An old doco ties in with a nice new thriller about domestic terrorism in the USA, and offers insights in the margins.
The DVD release of the film thriller, The Company You Keep is an opportunity to revisit a documentary made more than a decade ago on the topic of domestic terrorism in the US and the nature of dissent in major democratic societies. The Weathermen Underground takes us back to a time before al-Qaeda unleashed a rare demon and re-invented the term “terrorism”. This was a time when the major threat the US faced was from within as protests against the Vietnam War challenged the robust US state’s ability to cope. It highlights the historic tension faced by advanced democracies as the very forces freedom unleashes become not only troublesome to the central power apparatus, but potentially deadly.
The student movement that was central in the anti-Vietnam War protest movement in the late 1960′s wore its dovish tactics like it wore its bell-bottoms and daisies behind its ears: proudly. Peace was the dominant gesture, phrase and intention of 1960′s youth, as a counter to buttoned up and rigid mores of the black-and-white 50′s and the war generation. But, by the late 1960′s a new class of students rail-roaded the movement and shook it up. They wore motorbike helmets to protests and dabbled in bomb-making. They read Fanon, not Gandhi, ate meat not lentils and hooked in with muscled-up changers like the Black Panthers.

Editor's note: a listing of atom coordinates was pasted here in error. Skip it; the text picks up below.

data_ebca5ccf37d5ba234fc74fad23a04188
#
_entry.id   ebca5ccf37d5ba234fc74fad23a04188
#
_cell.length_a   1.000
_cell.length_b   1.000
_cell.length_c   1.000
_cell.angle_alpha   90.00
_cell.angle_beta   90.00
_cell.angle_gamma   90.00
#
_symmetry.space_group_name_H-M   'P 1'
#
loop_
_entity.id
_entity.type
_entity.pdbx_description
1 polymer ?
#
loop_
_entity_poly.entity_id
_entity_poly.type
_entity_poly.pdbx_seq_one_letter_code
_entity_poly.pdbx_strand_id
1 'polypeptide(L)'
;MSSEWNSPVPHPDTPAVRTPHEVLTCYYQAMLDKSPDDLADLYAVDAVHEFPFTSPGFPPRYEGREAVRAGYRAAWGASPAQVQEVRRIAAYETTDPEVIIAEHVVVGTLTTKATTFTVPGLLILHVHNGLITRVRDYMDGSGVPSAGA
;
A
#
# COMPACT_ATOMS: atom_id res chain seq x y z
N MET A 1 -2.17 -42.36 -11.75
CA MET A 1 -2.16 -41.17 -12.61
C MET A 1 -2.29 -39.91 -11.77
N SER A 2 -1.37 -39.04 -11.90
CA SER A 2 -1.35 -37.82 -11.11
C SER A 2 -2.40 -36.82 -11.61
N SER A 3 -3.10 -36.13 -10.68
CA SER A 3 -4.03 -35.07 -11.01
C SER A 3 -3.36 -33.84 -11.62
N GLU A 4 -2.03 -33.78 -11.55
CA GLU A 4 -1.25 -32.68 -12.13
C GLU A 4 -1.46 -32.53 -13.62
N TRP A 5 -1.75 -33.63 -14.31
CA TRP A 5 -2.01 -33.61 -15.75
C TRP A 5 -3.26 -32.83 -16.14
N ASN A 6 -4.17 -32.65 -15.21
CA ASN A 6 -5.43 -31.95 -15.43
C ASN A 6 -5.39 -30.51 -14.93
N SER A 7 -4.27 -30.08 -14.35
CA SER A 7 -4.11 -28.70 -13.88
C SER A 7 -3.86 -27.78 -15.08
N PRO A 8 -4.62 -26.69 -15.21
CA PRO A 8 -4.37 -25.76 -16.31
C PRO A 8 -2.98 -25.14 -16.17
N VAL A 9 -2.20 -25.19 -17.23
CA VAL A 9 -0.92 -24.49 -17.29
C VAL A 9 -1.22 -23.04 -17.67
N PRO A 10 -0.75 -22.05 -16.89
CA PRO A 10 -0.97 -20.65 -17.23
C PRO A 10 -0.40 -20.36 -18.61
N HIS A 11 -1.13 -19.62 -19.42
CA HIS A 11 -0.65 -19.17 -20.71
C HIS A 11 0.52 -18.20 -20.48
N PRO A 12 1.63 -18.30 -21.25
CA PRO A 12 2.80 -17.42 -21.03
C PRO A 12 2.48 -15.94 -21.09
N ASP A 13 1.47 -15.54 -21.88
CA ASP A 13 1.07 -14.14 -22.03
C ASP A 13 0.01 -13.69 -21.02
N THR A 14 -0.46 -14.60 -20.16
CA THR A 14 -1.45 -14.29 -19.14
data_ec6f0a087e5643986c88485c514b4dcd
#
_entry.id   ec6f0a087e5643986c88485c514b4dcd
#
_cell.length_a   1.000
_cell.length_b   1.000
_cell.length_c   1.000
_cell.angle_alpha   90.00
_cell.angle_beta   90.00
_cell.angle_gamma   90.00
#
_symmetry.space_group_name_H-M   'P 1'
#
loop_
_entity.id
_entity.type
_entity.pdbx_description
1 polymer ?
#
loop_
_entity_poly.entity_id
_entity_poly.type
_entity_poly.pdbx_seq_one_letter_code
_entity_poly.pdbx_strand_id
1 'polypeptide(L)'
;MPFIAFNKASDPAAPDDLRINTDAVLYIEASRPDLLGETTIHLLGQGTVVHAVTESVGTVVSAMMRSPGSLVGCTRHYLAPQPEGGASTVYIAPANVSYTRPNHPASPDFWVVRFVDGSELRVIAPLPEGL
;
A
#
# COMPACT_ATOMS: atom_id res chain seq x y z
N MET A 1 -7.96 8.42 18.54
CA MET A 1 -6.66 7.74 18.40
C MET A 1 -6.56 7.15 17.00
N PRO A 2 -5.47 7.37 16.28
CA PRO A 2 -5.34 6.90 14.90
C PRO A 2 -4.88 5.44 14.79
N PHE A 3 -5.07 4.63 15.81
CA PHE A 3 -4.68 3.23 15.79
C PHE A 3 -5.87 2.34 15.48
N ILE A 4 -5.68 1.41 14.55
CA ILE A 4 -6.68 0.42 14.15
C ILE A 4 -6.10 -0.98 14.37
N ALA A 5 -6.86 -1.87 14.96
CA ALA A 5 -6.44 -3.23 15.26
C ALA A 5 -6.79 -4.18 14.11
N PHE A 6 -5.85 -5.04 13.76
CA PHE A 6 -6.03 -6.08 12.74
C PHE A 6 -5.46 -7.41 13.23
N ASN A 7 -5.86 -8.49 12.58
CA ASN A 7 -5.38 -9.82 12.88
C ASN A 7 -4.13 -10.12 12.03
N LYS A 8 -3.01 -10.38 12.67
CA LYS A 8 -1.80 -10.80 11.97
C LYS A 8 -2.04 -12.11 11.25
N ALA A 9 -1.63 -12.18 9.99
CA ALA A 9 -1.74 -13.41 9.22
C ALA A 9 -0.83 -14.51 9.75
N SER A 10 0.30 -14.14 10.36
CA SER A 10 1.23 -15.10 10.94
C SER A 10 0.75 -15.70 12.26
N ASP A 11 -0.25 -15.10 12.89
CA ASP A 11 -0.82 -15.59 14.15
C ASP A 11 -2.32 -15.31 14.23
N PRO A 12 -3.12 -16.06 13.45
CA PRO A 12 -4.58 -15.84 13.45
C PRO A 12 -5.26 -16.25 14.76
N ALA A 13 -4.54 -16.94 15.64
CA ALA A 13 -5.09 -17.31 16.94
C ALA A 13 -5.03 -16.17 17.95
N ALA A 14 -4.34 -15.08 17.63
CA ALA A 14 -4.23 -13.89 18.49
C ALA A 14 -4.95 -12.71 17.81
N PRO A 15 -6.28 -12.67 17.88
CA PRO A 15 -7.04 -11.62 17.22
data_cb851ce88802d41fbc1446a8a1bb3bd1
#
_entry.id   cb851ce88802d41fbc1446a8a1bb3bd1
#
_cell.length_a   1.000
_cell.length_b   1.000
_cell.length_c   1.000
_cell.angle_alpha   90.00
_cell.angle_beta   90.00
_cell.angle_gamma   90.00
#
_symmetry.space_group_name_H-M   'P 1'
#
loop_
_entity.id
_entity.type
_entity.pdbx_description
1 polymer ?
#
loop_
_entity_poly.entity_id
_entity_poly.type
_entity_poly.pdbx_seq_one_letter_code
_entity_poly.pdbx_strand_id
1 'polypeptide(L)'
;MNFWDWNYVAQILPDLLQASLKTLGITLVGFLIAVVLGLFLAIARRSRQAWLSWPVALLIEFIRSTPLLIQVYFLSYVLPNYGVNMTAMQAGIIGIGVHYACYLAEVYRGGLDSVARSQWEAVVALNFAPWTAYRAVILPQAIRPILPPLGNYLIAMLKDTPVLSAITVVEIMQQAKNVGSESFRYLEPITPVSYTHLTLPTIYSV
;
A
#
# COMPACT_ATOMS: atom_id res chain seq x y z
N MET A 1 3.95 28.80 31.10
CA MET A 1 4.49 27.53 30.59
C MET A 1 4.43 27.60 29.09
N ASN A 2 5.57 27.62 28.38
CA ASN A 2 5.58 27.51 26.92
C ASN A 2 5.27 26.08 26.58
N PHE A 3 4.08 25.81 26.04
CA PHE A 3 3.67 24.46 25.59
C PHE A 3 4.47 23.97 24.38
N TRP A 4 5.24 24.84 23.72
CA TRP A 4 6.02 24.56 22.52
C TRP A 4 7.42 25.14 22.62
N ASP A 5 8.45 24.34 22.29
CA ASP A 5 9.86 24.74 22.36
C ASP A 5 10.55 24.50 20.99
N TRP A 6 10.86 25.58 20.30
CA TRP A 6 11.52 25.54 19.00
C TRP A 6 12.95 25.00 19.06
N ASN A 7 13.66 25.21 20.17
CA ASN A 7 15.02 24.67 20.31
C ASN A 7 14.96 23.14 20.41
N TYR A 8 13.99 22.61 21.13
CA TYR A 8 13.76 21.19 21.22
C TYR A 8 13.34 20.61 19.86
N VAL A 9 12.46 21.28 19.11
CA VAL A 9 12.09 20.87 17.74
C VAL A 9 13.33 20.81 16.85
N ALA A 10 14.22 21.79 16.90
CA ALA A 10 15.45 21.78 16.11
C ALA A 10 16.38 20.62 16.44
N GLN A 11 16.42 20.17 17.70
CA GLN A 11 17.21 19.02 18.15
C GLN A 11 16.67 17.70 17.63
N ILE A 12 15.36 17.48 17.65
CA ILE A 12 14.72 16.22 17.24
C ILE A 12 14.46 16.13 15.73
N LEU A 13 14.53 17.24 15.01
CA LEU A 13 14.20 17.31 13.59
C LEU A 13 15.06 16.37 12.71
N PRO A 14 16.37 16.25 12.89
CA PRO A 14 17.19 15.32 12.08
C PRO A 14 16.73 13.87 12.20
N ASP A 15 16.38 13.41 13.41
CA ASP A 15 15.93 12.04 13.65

The Weather Underground Organisation (the name comes from the Dylan song “Subterranean Homesick Blues” – “You don’t need a weatherman to known which way the wind blows.”) were based in Chicago and soon expanded to start blowing up symbols of US statism in a focussed attack on The System. They even went as far as being paid by a pro-drug group to jail-break prominent acid-head and anti-war campaigner Timothy Leary and spirit him off to Algeria.
The broad intention was to “Bring the War Back Home” and at its core were a handful of charismatic serious insects such as Bernadine Dohrn, Mark Rudd and Bill Ayers. They never killed anyone in their bomb attacks, always warning authorities prior. Their “Days of Rage” were limited in the numbers they attracted but, unwittingly or not, their provocation of police and the pitched street battles that inevitably ensued found the bright lights of the burgeoning mass news media eager to shine on them. Under its influence they quickly achieved nationwide notoriety and Public Enemy No. 1 status. The FBI hunt that was soon initiated forced them further underground, into hiding and new identities, and eventually broke them.